Appropriate Treatment Methods Can Prevent Nearly All Risk of Mother-To-Child HIV Transmission, Study Says
Providing appropriate treatment methods to HIV-positive women during pregnancy can prevent nearly all risk of mother-to-child transmission of the virus, according to a study published online Wednesday in the journal AIDS, the PA/Google.com reports (Kirby, PA/Google.com, 5/6).
For the study, Claire Townsend, research fellow at the University College London Institute of Child Health, and colleagues analyzed 5,151 pregnancies among HIV-positive women in the United Kingdom and Ireland between 2000 and 2006. The study found that the rate of MTCT decreased to 1.2% from 20% in the mid-1990s.
According to the researchers, the primary reason for the decline was the increase in prenatal HIV testing following the implementation of routine screening policies in the countries, BBC News reports. Routine screening increased diagnosis rates before delivery from about 70% in 2000 to about 95% in 2005, data showed (BBC News, 5/6). Routine screening policies were introduced in Ireland in 1999 and between 2000 and 2003 in the United Kingdom, the PA/Google.com reports.
Expanded access to antiretroviral treatment for HIV-positive pregnant women also was a factor, researchers said. The HIV transmission rate for women taking antiretroviral therapy for a minimum of two weeks prior to delivery was 0.8%, according to the study (PA/Google.com, 5/6). The rate was found regardless of the type of antiretrovirals the women received or whether they had vaginal births or cesarean sections, the study found.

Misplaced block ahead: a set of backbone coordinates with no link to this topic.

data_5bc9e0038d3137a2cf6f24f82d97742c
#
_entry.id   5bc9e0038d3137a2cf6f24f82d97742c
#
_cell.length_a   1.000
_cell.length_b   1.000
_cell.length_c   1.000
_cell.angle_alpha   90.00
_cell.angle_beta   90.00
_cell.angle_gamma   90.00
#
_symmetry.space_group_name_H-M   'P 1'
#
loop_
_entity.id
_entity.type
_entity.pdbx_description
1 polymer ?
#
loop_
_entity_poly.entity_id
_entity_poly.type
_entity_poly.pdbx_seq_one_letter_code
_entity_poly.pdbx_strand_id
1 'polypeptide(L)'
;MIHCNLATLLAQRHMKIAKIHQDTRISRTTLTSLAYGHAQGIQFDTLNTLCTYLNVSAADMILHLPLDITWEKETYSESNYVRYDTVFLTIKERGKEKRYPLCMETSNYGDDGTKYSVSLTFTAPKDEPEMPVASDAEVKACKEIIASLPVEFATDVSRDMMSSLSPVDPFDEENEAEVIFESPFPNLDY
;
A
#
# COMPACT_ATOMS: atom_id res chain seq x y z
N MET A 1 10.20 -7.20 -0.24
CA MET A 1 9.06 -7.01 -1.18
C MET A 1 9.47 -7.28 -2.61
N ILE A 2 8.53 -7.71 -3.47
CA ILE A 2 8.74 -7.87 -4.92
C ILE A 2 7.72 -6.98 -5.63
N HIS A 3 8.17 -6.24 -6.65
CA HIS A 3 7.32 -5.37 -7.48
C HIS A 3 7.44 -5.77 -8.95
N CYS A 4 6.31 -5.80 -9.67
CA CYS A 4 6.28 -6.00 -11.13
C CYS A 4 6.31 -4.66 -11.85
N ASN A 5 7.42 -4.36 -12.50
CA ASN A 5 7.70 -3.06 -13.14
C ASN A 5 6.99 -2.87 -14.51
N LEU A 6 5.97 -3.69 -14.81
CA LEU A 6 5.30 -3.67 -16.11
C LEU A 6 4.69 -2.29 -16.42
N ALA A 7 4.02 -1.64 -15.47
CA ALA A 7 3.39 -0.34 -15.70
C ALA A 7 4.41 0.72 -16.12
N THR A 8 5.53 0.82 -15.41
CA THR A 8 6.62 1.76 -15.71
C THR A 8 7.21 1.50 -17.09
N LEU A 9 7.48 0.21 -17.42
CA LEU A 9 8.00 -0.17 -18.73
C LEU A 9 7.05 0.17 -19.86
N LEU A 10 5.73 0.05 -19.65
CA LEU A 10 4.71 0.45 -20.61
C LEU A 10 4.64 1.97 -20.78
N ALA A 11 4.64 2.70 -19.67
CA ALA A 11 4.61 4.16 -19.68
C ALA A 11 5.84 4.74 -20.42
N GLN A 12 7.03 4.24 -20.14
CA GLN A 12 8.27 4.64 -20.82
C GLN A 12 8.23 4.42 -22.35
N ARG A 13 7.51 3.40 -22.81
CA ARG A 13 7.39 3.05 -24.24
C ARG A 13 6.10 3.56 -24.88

It was the first time such low rates of MTCT have been found at a population level, researchers said (BBC News, 5/6). Townsend said, "Continuing to improve the offer and uptake of antenatal HIV testing could have a significant impact on further reducing MTCT, since most perinatally acquired infection is now in infants whose mothers are among the approximately 5% of infected women who remain undiagnosed at delivery" (PA/Google.com, 5/6). She also said, "This emphasizes the importance of achieving and maintaining a high uptake of antenatal HIV testing on a national scale."
Lisa Power of the Terrence Higgins Trust said, "With the right treatment and relevant support, the vast majority of women living with HIV can have healthy uninfected children," adding, "This is why testing for HIV in pregnancy is so important and why treatment for pregnant women living with HIV in the [United Kingdom] should always be free, whatever their immigration status" (BBC News, 5/6).
The study is available online.